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We have a D-Link DI-624M "Super G With MiMo Wireless Router" being used to provide wireless internet for roaming laptops in the office. The desktops are all using wired connections to a switch and working fine. The wireless connections to the D-Link router will connect and get internet access, however some sites work fine and some sites will not load. It is almost as if there is a firewall or filter/proxy set up blocking certain sites, however I have been through all the settings in detail and this is not the case.

As an example, google always works fine, but cnn.com never works. Similarly, I can ping google.com and get a normal response, but if I ping cnn.com I get a request timed out. This happens on any computer connected to the wifi. Again I've been through the router set up site and there is no firewall or filter for specific sites or IPs in place. I am stumped with this. Does anybody have any suggestions? Thanks!

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2 Answers 2

Ping is not the right diagnostic tool here. Cnn.com can't be pinged from my network either, probably because they don't allow incoming ICMP...

Start with the basics:

Do the wireless clients get the same ip configuration as the wired clients: ip address range, subnet mask, DNS server(s), default gateway?

Can you resolve (using nslookup) cnn.com from a wireless client?

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Thanks for the response! Regarding the configuration.. Wired - gateway: 192.168.0.1, subnet: 255.255.255.0, dns: 206.13.29.12. Wireless - gateway: 192.168.2.1, subnet: 255.255.255.0, dns: 192.168.2.1. Nslookup works from a wireless client, but shows that it is getting the DNS info from the wireless routers IP address and not our ISP's DNS server. Should that be changed? –  Joe Miller Jan 20 '11 at 21:38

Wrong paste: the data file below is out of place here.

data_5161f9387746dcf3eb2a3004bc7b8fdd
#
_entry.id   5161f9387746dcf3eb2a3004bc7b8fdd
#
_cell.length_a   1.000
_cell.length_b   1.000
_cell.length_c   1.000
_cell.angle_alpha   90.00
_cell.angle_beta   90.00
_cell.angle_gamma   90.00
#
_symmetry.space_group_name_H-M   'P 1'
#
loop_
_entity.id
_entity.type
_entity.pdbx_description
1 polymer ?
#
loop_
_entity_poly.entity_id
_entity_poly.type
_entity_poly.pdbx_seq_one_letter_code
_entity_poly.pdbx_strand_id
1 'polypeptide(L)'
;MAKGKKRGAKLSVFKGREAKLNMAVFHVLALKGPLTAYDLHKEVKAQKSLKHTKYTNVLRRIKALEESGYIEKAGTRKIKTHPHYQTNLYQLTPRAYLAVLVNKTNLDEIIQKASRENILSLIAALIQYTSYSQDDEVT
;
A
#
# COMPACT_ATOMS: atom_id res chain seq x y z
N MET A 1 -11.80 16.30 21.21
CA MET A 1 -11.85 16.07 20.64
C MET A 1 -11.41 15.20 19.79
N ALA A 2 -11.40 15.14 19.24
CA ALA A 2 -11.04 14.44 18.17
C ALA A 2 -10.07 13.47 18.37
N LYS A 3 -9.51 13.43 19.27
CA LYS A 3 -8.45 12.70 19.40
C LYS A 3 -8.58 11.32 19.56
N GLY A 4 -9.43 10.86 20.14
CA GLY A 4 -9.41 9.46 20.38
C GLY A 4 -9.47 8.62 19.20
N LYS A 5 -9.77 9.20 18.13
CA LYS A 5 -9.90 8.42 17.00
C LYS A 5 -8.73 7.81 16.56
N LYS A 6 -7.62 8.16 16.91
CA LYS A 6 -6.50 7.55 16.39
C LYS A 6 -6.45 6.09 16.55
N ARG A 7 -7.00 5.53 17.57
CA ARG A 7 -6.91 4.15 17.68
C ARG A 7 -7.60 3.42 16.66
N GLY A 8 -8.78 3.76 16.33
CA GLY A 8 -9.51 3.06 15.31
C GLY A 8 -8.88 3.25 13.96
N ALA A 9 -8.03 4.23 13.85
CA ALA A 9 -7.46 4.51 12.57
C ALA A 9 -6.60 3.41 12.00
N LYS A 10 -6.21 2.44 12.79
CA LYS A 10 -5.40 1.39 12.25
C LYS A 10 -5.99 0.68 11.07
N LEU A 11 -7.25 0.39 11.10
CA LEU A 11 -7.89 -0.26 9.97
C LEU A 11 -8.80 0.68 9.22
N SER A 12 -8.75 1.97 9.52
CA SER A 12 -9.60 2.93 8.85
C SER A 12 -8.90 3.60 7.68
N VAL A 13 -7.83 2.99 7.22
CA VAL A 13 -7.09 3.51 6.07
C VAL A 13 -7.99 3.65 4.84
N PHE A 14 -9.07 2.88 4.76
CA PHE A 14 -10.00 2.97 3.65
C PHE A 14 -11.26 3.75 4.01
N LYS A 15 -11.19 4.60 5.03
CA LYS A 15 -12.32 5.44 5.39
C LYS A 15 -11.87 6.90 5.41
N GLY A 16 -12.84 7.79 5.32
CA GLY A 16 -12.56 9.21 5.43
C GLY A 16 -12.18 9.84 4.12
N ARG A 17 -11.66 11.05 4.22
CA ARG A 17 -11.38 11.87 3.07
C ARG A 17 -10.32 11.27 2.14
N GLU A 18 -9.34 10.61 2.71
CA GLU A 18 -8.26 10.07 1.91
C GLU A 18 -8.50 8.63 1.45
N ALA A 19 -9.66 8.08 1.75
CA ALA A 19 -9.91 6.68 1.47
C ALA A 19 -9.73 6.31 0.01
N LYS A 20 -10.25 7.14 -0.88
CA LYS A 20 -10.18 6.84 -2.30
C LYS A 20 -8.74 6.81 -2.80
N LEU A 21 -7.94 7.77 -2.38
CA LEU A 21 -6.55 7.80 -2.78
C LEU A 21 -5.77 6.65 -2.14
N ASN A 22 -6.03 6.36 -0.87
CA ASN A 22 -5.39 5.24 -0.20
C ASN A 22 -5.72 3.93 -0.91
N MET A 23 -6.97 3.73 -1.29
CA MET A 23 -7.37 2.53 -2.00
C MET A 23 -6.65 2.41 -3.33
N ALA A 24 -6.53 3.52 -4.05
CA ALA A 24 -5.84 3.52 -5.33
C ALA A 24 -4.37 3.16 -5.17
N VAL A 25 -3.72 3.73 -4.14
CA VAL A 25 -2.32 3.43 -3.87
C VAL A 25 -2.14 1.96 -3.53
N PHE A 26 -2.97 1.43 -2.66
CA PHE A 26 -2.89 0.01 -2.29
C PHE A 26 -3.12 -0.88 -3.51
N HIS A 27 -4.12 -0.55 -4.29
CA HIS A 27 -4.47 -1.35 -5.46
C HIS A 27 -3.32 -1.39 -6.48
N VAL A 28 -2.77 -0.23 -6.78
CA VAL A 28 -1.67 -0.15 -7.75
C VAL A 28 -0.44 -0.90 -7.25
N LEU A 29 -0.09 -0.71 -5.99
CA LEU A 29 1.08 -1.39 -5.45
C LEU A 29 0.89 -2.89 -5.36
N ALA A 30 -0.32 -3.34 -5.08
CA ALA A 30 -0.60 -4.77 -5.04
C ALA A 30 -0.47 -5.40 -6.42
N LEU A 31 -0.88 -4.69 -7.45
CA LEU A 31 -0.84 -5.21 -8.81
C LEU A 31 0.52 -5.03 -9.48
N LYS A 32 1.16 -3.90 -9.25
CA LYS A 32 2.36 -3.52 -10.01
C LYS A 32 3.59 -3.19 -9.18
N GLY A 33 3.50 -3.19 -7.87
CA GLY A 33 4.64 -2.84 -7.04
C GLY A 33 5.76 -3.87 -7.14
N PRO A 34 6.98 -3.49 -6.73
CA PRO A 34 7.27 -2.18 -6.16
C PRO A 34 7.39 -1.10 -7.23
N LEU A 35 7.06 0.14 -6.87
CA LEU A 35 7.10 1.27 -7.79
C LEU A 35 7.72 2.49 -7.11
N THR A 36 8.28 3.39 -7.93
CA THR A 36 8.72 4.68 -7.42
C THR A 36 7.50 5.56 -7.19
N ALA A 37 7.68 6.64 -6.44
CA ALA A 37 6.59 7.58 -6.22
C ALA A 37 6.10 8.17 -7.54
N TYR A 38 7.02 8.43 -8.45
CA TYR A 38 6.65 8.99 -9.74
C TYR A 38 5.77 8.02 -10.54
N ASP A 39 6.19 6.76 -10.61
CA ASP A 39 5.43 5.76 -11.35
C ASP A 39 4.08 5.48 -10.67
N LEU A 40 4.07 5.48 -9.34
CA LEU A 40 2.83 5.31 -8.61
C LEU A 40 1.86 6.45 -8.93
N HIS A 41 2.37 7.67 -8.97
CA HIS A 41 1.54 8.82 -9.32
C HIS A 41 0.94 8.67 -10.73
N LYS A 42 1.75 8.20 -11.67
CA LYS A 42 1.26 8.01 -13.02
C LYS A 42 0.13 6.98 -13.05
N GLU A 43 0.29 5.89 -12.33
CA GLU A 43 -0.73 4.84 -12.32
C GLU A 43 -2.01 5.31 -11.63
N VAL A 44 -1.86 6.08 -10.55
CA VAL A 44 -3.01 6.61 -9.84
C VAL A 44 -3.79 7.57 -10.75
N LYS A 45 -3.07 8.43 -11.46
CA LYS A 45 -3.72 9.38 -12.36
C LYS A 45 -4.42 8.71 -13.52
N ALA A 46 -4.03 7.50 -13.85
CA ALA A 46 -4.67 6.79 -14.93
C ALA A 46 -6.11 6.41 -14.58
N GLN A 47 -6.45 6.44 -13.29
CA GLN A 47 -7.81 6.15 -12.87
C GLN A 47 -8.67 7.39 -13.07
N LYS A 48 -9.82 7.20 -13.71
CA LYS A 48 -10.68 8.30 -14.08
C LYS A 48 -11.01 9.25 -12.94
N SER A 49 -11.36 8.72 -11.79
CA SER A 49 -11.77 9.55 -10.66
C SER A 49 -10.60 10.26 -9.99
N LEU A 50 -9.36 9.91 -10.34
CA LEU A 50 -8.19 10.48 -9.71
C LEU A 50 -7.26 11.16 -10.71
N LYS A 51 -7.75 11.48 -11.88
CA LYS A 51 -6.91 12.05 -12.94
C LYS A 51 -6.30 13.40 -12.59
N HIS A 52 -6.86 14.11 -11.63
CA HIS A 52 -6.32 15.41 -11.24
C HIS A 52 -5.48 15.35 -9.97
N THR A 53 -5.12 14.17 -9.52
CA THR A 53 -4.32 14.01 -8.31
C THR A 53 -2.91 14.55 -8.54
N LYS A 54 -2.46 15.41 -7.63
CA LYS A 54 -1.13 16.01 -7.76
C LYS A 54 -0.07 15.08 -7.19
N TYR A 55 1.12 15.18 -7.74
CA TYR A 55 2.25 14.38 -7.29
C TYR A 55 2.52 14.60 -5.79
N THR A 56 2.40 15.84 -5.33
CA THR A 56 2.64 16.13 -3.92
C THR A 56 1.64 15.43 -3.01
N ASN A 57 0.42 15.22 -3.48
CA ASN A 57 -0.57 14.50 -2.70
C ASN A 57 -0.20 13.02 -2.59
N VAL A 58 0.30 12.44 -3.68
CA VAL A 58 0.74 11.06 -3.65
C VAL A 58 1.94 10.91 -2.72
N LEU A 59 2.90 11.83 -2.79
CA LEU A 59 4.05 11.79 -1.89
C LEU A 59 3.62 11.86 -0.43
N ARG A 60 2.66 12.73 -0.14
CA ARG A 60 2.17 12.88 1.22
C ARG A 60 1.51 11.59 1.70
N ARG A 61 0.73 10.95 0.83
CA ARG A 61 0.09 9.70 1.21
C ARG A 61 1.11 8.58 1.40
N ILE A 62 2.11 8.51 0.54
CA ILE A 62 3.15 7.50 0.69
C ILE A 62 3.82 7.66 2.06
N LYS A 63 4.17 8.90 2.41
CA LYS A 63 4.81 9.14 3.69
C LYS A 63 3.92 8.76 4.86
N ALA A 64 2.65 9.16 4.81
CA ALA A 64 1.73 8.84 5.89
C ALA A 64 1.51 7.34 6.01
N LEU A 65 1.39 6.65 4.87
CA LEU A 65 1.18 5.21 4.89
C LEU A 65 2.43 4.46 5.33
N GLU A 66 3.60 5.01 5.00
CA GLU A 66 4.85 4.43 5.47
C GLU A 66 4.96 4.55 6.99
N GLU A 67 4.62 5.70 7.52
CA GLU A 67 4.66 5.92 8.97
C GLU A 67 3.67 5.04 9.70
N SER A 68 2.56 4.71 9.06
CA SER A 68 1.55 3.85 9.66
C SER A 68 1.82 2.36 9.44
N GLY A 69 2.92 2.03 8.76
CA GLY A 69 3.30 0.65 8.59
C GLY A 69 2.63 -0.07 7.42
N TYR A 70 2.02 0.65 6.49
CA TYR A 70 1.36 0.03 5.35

Followup - strangely, CNN now loads in a browser, yahoo.com will not. Both resolve via nslookup. Perhaps I'm missing something simple here but this feels very random. –  Joe Miller Jan 20 '11 at 21:41
    
Of course, as soon as I write that and then try again, CNN is no longer working. –  Joe Miller Jan 20 '11 at 21:58

What this sounds like it a transport problem with your ISP. AS for you comment on the wireless clients getting DNS from your router that is the most common set up where the router acts as a DNS server for your network. One way to rule out your ISP DNS being the problem is to change your DNS to something like google DNS (IP is 8.8.8.8) and then check to see if things work better. The problem as you describe it sounds very much like a transport issue in your ISP's network.

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Thanks for responding! My only concern with blaming the ISP is that our wired clients are using the same internet connection and they have no problem at all, only the wireless clients are experiencing this. –  Joe Miller Jan 21 '11 at 0:57
    
it is just a very odd problem and I have found that most often these type of problems are due to intermittent problems in the ISP network. you might want to try shutting down all the clients and the router for about 15 minutes then bring the router up wait 5 mintues and bring up the client one by one and test them –  Liam Jan 21 '11 at 1:04

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